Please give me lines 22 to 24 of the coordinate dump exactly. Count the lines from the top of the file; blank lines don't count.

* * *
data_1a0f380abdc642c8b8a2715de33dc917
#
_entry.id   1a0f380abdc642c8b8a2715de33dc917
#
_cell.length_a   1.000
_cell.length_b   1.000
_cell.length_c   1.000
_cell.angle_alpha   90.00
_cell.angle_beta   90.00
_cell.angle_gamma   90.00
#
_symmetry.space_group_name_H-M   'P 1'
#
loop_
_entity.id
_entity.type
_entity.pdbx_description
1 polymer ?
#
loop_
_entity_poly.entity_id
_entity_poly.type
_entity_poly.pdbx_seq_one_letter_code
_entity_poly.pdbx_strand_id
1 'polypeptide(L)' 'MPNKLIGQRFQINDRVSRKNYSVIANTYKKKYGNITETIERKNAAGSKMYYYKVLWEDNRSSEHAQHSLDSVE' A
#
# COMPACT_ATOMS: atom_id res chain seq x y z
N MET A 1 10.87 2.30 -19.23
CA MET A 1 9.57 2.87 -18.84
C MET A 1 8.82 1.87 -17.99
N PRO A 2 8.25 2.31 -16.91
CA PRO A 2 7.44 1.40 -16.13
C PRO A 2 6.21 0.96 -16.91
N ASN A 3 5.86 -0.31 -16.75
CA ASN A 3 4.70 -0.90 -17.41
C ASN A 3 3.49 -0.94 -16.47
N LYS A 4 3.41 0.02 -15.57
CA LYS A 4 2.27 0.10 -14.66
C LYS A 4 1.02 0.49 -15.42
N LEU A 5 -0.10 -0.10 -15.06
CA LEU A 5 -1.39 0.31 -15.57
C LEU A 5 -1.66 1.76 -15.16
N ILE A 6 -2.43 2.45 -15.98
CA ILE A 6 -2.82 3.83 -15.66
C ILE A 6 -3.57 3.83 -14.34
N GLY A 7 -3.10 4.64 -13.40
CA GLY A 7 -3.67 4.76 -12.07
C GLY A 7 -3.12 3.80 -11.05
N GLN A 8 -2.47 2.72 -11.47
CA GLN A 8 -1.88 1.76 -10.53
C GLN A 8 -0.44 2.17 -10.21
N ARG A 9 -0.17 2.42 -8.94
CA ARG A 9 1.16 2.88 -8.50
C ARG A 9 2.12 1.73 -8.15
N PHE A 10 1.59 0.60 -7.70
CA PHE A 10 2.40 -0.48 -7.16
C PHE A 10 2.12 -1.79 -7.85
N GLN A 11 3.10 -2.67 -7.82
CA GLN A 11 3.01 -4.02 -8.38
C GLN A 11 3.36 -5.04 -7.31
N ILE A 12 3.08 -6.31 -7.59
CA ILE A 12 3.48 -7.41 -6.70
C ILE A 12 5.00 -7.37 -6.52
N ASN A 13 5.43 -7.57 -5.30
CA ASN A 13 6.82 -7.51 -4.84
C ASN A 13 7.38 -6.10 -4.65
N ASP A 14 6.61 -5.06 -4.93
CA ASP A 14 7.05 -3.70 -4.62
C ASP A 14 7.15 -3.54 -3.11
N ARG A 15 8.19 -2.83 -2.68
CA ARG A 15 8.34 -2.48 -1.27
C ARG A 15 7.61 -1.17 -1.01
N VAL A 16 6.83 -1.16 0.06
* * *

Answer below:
_entity_poly.type
_entity_poly.pdbx_seq_one_letter_code
_entity_poly.pdbx_strand_id